As George W. Bush might put it, the Easter Rising was a catastrophic success. (Yeats, of course, saw “terrible beauty.”) The British Army moved in and crushed the rebellion within a week. Of the 450 people killed, half were civilians. But the London government’s subsequent repression—including the execution of all the leaders—would turn the public toward the Republican party, Sinn Féin, which won 73 of Ireland’s 105 seats in Westminster in the elections of December, 1918. What followed was the creation of a revolutionary parliament; a guerilla War of Independence that killed more than two thousand combatants and civilians; a treaty, in 1921, creating a dominion-status Irish Free State that excluded the six counties of Northern Ireland; and a year long Civil War over the agreement that did nothing to change it. In 1949, Ireland finally became a republic but, without the contested counties of Ulster, it was not exactly what the Easter rebels had in mind. In 1966, a seventeen-year-old named Gerry Adams commemorated the fiftieth anniversary of the Rising with ten thousand others in Belfast. His IRA was pledged to complete the mission of Easter Week. You know the rest.

In telling the story of the Irish men and women who did not go to the Grand National horse race that holiday Monday—many would-be heroes did—McGarry is not writing a cautionary tale about the dangers of violent extremism. He lauds “integrity and idealism.” But it is not hard to turn the book upside down and see something darker. The rebel band saw their mission as holy (and profoundly Catholic). “We place the cause of the Irish Republic under the protection of the Most High God, Whose blessing we invoke upon our arms…” reads the Proclamation. Fighters were urged to confess their sins. In the GPO, a priest set up a confessional next to an ammunition dump to accommodate the lines.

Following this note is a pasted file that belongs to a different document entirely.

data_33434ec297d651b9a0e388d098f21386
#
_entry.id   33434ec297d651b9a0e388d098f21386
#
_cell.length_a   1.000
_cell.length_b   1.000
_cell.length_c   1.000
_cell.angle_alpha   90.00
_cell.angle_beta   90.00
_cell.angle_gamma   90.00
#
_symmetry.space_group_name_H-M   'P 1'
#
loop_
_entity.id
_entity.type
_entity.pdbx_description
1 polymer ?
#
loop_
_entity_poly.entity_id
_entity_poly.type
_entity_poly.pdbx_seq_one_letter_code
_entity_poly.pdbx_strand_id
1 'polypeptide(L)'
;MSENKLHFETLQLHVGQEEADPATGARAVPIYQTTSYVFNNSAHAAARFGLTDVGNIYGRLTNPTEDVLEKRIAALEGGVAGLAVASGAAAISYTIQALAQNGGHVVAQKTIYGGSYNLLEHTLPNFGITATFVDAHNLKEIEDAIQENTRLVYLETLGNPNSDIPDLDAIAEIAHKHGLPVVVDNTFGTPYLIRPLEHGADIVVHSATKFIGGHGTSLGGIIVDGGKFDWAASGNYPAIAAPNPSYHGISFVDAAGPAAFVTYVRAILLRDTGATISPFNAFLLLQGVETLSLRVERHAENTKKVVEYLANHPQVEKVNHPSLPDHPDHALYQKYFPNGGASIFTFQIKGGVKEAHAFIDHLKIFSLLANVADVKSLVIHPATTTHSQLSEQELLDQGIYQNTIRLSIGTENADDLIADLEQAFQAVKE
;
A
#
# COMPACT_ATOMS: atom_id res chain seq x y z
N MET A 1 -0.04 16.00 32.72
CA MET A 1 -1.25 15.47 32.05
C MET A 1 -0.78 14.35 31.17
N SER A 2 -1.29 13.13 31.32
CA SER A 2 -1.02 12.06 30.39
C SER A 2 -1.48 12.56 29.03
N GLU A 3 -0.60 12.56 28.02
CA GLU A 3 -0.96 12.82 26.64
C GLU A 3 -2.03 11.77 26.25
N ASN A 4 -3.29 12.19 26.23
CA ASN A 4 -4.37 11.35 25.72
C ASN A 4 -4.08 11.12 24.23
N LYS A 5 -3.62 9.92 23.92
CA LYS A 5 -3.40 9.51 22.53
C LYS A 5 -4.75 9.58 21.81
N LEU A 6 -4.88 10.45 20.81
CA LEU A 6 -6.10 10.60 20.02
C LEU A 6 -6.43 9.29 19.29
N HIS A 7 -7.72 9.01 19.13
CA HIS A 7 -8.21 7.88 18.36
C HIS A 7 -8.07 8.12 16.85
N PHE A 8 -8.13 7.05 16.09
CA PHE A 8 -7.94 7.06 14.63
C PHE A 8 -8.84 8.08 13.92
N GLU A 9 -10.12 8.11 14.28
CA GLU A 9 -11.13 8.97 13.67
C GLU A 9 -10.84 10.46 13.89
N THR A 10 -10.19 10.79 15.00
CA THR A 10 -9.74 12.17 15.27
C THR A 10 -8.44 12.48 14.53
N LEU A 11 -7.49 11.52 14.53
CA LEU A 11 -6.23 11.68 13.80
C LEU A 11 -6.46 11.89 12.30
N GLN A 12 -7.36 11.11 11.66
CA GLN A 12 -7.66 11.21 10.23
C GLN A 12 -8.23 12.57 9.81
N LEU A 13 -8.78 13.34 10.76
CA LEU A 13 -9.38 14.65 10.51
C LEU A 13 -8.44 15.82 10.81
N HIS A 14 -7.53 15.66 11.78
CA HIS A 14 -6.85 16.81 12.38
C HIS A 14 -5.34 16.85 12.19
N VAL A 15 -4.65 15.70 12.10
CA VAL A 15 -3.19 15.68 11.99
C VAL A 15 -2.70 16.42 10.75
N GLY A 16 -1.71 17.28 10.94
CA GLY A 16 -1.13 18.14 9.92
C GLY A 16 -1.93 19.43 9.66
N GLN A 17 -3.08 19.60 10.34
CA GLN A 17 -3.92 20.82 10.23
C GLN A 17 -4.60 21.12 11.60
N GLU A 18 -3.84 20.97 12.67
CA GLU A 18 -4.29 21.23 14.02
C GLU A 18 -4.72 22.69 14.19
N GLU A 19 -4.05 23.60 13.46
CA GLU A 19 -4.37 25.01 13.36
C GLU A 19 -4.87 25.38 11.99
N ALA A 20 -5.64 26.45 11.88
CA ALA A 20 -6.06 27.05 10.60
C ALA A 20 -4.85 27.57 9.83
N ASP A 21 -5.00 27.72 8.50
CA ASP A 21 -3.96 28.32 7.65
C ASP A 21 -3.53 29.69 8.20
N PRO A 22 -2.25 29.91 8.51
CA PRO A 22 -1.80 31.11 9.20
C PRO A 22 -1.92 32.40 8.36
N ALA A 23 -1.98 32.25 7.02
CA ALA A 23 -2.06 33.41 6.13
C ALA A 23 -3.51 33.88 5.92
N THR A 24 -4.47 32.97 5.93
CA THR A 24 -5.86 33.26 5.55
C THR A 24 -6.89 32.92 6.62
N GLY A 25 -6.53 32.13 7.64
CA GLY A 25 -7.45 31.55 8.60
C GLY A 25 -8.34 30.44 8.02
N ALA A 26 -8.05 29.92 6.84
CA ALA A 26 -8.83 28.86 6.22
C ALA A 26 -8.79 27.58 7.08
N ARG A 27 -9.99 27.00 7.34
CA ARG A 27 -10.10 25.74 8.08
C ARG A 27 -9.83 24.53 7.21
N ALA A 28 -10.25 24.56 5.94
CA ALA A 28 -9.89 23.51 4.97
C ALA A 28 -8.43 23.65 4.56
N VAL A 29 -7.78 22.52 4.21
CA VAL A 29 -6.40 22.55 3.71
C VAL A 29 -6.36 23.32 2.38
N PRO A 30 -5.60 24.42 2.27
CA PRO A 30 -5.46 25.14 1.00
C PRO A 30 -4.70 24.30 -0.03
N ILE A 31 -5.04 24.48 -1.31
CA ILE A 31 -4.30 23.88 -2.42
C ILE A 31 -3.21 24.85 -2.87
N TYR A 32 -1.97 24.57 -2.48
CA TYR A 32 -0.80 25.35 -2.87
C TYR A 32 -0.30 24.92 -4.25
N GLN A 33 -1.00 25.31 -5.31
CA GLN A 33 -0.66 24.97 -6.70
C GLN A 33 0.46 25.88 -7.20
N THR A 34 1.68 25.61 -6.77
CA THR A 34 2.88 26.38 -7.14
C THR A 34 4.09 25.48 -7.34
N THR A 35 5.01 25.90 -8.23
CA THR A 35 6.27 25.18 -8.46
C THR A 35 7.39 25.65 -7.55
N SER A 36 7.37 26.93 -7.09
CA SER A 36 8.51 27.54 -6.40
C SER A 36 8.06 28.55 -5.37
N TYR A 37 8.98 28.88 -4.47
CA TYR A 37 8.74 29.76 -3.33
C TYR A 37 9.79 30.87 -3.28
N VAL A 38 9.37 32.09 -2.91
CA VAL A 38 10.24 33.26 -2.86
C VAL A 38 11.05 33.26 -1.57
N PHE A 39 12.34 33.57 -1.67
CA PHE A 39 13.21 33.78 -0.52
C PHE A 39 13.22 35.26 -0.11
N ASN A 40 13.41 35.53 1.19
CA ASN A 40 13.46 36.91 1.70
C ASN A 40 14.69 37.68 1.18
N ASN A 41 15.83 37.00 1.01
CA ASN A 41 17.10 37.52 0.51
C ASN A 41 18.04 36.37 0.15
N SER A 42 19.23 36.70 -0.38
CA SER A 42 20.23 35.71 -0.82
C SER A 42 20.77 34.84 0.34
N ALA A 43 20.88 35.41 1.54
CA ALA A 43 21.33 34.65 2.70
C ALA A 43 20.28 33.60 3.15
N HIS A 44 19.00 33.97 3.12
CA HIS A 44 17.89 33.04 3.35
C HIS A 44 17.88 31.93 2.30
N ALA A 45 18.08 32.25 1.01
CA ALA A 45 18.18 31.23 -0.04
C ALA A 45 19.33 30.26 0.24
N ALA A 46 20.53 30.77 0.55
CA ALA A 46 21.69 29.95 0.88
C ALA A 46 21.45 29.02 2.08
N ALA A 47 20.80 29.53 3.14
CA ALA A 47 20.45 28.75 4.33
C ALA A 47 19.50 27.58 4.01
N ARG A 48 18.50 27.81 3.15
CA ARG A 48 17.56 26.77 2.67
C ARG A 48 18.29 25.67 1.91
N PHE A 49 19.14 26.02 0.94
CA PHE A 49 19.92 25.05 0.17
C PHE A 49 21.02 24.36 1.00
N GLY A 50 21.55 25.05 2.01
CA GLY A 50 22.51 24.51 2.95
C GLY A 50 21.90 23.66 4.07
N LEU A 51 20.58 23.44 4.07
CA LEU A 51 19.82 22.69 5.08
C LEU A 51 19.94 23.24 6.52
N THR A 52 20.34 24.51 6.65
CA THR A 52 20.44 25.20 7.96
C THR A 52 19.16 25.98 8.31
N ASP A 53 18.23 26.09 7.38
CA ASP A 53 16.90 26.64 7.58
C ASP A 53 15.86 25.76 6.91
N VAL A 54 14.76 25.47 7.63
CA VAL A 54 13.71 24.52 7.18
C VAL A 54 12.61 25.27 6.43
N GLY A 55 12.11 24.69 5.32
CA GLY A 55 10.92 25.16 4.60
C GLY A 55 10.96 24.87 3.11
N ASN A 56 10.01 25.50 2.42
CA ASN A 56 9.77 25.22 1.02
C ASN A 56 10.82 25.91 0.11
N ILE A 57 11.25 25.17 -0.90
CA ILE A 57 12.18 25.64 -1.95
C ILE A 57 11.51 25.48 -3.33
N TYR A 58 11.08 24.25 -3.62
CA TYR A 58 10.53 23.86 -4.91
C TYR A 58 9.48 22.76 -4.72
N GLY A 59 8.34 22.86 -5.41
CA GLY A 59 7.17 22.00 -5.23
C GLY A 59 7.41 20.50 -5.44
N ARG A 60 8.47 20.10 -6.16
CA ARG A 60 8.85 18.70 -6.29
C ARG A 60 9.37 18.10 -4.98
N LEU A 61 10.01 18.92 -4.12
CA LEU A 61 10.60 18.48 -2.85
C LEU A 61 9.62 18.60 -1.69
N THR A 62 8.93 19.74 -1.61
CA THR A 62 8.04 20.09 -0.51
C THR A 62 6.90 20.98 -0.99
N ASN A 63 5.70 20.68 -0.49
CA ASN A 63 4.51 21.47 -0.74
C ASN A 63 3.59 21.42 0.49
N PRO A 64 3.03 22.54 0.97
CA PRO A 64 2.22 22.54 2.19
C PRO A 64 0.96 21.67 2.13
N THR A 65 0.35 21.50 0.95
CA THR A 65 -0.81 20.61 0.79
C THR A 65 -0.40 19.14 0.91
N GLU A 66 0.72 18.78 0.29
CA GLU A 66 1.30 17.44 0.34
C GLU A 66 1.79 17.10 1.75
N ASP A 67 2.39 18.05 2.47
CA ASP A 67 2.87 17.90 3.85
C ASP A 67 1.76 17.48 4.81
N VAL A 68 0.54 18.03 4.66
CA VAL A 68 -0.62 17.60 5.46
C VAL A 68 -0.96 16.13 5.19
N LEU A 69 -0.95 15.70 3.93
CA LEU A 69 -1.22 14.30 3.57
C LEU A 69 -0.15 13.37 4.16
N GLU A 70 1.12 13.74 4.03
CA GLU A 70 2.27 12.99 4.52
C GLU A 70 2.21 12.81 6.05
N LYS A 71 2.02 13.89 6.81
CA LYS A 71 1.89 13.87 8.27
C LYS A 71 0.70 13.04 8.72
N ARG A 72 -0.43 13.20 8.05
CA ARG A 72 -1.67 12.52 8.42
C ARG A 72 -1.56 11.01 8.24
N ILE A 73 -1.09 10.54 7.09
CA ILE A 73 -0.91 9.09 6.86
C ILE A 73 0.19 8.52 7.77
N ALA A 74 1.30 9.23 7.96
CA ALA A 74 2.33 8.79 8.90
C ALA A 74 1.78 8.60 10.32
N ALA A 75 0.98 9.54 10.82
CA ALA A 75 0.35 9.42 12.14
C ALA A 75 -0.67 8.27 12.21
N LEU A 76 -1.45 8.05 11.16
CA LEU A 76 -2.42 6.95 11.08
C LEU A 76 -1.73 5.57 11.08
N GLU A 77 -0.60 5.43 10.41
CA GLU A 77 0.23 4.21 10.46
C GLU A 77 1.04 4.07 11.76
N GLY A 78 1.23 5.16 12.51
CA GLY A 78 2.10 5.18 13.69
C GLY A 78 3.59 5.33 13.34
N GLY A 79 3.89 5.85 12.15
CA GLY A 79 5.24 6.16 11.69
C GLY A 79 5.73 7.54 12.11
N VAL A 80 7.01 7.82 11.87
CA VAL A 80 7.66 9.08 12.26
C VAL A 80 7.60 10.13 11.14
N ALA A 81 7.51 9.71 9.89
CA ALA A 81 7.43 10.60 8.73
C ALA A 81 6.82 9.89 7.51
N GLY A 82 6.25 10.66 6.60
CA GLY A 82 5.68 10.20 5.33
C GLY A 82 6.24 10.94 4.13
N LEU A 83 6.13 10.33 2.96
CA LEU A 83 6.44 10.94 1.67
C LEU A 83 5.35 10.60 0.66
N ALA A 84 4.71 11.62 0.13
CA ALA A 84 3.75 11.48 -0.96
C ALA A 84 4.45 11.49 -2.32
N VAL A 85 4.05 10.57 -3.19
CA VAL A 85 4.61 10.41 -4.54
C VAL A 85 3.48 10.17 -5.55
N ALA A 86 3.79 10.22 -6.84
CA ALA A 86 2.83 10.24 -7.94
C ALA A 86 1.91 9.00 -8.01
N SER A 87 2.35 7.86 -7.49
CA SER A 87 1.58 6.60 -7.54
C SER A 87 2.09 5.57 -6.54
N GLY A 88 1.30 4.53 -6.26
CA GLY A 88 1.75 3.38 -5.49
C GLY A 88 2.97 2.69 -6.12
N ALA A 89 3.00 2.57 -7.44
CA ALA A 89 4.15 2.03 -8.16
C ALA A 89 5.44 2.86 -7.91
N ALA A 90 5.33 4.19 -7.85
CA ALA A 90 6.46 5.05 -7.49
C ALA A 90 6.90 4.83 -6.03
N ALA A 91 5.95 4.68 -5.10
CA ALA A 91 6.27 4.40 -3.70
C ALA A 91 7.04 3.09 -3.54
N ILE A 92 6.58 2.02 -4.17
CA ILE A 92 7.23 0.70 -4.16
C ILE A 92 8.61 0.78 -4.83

They were starry-eyed with militarism. In the pre-Rising months, nothing thrilled them more than attractive uniforms, public drills and marches, and the erotic feel of weaponry. One said of his Lee Enfield rifle, “I brought the prize home and fondled and caressed it, as a lover would his bride.” But they were foolishly ignorant of military tactics. A city park, St. Stephen’s Green, was occupied—curious in itself—but the buildings that loomed over it were not. Two weeks before the revolt, Thomas O’Donoghue was prowling the stacks of the National Library, looking for books on how the Russians sought to repel Napoleon’s troops on the streets of Moscow.

But what really galls is the disdain for human life—their own and others. The first death of the Rising was an unarmed member of the Dublin Metropolitan Police named James O’Brien, a martyr to the cause of being at the wrong place at the wrong time. The rebels did more than locate the insurrection close to the civilian population. They ensconced themselves within the civilian population in the manner of the most hideous of terrorists. (We now call this “asymmetrical warfare.”) The simple fact that they set up a garrison at the South Dublin Union workhouse, which housed more than three thousand of the sick and destitute, is enough in itself to discredit the entire undertaking.

The rebels were prepared to strike for Irish freedom even if it meant starving out the locals—a grotesque fact when you consider the shadow that hunger casts over Irish history. The insurgents not only brandished their Lee Enfields at British soldiers, but also raised “their guns to repel ‘a mob of some hundreds’ clamouring for bread,” McGarry tells us. The north Dublin suburbs, wrote one newspaper, were experiencing “something approaching a food famine” by late in the week. Dubliners were killed in the crossfire as they went searching for food. On page 201, he writes the words that should shame anyone who celebrates the glories of the Easter Rising: “The threat of starvation was alleviated by the military authorities who commandeered food stores and warehouses on Thursday, distributing food to those in distress.” By “military authorities,” he means the British.

Peter Duffy is an author and journalist in New York.